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February 7, 2012 3:27 PM   Subscribe

Woman, 83, Has World’s First Lower Jaw Replacement – In 3D [abc.com] In what has been called the first operation of its kind, an 83-year-old woman in the Netherlands has been fitted with a custom-made artificial jaw that was created by a 3D printer. The titanium implant, which weighs less than 4 ounces, was created by taking a CT scan of the woman’s lower jaw and duplicating it with a 3D printer that lays down titanium powder instead of ink. The printer followed the pattern of the woman’s jaw bone layer by layer, fusing the titanium powder in place with heat. In just a couple hours, the 3D replica was ready.
posted by Fizz (43 comments total) 15 users marked this as a favorite

 
I give this operation two thumbs up.
posted by scrowdid at 3:29 PM on February 7, 2012 [18 favorites]


Is there something unique about the mandible that makes it a good candidate for this kind of replacement? Put another way, are there other bones that wouldn't be good candidates for this kind of replacement, perhaps owing to their integration into a lot of different body tissues/systems?
posted by resurrexit at 3:37 PM on February 7, 2012


Bah! I want to see this done with her own cultured bone cells using a modified ink jet printer!

OK, really I just want to culture my own bone cells so I can make a flute out of my own DIY spare femur.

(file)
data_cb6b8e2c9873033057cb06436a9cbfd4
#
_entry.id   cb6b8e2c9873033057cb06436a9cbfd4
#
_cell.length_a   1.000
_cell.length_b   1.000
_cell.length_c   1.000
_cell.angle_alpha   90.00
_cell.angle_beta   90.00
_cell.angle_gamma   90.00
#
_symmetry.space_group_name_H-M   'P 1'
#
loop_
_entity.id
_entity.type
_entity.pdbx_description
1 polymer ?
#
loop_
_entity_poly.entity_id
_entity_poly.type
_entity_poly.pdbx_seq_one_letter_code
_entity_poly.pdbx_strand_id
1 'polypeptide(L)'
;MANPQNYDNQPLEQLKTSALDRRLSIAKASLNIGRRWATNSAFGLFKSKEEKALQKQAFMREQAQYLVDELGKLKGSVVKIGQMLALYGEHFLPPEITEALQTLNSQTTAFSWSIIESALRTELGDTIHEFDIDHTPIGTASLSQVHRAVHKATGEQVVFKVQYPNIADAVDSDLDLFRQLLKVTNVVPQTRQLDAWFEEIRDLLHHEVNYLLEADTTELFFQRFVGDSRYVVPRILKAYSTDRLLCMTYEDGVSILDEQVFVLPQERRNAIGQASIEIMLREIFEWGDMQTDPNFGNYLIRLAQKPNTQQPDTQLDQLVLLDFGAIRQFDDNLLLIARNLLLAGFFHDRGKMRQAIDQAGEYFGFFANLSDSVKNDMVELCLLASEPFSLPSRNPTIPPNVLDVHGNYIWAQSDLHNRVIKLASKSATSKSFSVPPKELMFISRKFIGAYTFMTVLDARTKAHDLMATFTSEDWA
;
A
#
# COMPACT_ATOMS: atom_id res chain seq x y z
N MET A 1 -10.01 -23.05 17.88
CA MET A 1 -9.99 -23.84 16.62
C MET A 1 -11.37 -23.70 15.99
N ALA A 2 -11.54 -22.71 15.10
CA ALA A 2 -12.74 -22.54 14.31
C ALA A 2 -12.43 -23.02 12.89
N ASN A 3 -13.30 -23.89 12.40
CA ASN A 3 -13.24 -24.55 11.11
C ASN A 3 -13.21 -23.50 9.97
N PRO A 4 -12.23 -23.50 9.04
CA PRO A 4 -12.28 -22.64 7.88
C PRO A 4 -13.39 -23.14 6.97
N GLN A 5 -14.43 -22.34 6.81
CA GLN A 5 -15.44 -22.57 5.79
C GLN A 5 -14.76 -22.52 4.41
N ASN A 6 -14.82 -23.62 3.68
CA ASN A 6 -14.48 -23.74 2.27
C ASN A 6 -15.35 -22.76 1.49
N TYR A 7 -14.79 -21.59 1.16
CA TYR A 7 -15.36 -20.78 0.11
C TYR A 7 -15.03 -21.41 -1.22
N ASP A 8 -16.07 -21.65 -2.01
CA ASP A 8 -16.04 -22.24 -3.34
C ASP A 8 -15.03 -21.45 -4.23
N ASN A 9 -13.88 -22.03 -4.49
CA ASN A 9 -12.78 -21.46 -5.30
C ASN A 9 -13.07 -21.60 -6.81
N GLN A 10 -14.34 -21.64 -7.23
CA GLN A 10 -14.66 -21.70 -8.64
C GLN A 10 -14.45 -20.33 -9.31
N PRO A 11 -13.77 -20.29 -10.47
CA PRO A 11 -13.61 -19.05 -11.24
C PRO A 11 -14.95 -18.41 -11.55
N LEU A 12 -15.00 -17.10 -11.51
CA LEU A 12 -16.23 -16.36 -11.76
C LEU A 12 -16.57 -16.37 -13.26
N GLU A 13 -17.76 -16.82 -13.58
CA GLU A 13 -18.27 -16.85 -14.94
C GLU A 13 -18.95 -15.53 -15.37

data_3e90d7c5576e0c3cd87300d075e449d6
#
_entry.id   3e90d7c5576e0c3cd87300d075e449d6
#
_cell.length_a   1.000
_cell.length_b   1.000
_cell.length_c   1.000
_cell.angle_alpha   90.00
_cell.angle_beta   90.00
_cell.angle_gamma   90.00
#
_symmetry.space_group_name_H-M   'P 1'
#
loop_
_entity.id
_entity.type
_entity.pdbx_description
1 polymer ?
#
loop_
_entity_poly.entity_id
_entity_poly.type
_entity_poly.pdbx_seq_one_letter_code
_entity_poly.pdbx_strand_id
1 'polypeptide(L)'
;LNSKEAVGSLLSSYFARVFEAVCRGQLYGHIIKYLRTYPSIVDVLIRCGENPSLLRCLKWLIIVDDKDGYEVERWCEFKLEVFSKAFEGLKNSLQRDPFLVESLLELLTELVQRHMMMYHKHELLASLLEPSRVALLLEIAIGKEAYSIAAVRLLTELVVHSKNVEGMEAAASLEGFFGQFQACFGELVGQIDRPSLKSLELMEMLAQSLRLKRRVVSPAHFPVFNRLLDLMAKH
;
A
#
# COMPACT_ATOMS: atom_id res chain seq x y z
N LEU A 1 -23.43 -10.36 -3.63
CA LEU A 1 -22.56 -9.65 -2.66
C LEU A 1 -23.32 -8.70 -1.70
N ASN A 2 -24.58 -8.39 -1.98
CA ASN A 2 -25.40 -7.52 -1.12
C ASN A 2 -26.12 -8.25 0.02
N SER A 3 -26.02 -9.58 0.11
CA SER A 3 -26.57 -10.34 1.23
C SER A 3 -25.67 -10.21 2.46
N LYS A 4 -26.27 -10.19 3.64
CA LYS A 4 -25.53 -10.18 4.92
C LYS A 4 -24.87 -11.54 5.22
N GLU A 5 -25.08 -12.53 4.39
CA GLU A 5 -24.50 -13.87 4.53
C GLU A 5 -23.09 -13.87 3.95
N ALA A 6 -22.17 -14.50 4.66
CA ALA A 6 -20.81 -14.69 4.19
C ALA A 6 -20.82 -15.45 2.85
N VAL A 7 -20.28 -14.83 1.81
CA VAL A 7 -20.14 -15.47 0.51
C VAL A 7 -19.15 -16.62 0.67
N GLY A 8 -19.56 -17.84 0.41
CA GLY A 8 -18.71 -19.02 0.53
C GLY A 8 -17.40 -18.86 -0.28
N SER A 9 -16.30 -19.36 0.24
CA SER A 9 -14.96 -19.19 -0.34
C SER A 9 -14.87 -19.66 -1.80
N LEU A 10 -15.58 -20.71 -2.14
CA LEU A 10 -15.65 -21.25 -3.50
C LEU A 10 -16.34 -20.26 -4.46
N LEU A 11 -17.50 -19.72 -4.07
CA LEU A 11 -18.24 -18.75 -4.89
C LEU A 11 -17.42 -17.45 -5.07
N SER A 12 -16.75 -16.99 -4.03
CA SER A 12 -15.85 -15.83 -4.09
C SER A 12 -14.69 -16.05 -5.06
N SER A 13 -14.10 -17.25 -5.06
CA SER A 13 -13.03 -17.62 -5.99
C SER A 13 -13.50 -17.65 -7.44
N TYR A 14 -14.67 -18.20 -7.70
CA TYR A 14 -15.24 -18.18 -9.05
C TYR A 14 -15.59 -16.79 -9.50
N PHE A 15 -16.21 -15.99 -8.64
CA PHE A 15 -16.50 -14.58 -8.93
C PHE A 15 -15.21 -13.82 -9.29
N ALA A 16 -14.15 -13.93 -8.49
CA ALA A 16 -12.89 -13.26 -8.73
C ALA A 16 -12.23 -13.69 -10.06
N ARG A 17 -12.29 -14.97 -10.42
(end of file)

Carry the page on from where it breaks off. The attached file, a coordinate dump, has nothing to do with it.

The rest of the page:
posted by Kid Charlemagne at 3:41 PM on February 7, 2012 [4 favorites]


Here's the original press release from about five days ago, with somewhat more details.

I thought it was especially cool that the person was able to talk and use her jaw on the very same day after the operation.
posted by markkraft at 3:42 PM on February 7, 2012


Shit just got real.
posted by tapesonthefloor at 3:43 PM on February 7, 2012 [9 favorites]


We've been doing hips for years now. The 3D printer is relatively new technology for this purpose.
posted by Kid Charlemagne at 3:44 PM on February 7, 2012


Screw the medical applications -- think of the bitchin' custom car parts you could make!

(Priorities. I lack them.)
posted by LordSludge at 3:44 PM on February 7, 2012 [1 favorite]


I give this operation two thumbs up.

Yeah, my immediate thought was, "Ebert! EBERT!"
posted by Gator at 3:45 PM on February 7, 2012 [14 favorites]


Did they really need to put their logo on her new jaw?
posted by cazoo at 3:46 PM on February 7, 2012 [1 favorite]


resurrexit: There are definitely shapes that are extraordinarily difficult or impossible to create with traditional subtractive fabrication techniques (i.e., machining them out of a block of solid material). The curved shape of the jaw may make it a bad candidate for those processes.
posted by aubilenon at 3:46 PM on February 7, 2012


scrowdid: "I give this operation two thumbs up."

Oh yes. Ebert should be next! Assuming he wants to and that's a viable option for him.
posted by zardoz at 3:47 PM on February 7, 2012 [2 favorites]


Very cool. Not to detract from the achievement, but custom jaws have been made before with subtractive manufacturing. This is the first time they've used 3-d printing though.

Also, credit where it's due: most of the work was done in Belgian universities.